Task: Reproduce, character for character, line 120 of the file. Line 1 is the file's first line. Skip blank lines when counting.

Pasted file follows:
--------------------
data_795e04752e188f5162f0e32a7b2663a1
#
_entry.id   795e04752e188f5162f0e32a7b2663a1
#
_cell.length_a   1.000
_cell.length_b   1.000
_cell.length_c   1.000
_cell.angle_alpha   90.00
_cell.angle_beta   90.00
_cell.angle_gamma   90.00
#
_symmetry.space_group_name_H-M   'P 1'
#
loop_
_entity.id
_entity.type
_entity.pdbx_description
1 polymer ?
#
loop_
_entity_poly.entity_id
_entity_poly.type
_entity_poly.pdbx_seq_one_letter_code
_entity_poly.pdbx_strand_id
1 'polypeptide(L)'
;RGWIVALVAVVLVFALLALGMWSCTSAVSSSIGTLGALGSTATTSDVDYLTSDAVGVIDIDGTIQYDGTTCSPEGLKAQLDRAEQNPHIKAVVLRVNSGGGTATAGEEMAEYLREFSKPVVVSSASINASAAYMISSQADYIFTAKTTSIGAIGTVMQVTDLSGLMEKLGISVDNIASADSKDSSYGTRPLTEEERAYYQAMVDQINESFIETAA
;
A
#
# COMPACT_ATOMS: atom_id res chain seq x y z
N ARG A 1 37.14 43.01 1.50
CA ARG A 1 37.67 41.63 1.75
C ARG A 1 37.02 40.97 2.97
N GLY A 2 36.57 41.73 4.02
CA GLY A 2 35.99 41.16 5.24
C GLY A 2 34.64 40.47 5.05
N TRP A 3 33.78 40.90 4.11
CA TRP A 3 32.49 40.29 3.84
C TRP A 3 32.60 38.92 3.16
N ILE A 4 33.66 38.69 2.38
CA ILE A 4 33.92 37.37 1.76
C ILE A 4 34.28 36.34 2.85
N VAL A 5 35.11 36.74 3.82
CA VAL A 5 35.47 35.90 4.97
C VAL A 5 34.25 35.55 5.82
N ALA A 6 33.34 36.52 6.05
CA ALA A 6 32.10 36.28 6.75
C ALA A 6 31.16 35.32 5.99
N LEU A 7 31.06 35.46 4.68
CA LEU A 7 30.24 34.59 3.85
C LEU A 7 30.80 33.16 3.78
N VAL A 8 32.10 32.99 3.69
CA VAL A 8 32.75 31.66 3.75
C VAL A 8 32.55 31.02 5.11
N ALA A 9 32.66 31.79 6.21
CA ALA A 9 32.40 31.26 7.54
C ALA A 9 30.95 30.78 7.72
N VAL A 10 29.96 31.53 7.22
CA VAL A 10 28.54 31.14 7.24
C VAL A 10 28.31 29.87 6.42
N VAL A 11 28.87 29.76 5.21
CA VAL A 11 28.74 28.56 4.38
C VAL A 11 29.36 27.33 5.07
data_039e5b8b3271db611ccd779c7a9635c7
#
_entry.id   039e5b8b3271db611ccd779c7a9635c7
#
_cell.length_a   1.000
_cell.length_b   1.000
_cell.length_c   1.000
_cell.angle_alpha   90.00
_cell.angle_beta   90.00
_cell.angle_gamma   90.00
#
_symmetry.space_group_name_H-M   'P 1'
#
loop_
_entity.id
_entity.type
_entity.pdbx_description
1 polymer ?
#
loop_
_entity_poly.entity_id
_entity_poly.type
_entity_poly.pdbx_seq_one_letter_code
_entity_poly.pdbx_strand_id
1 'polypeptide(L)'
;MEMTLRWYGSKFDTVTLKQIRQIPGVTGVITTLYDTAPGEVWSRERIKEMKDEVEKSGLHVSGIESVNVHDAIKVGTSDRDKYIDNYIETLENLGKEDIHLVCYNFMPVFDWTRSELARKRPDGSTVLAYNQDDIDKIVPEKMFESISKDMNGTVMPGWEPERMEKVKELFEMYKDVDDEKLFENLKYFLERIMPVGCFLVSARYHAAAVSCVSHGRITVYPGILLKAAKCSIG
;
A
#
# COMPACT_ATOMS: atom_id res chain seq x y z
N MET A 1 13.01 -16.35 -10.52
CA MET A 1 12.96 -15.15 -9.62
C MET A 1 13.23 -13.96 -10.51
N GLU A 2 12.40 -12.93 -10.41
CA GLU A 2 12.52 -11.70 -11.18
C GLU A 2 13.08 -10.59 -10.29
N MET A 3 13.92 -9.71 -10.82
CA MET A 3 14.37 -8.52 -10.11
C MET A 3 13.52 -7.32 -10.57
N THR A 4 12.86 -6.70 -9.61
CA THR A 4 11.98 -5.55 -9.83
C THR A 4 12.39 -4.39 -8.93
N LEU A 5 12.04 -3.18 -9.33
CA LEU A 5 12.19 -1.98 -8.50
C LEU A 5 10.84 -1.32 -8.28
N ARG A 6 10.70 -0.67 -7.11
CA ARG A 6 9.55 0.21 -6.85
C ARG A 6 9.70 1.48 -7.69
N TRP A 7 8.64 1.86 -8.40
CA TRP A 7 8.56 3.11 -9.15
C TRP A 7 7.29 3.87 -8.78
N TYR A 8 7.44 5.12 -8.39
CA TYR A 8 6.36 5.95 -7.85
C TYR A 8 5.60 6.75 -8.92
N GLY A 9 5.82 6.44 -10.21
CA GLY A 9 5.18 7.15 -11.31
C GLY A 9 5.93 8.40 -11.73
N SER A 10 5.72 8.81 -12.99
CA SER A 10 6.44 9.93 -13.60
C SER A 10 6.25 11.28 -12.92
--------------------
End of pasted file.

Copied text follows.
C GLY A 9 5.93 8.40 -11.73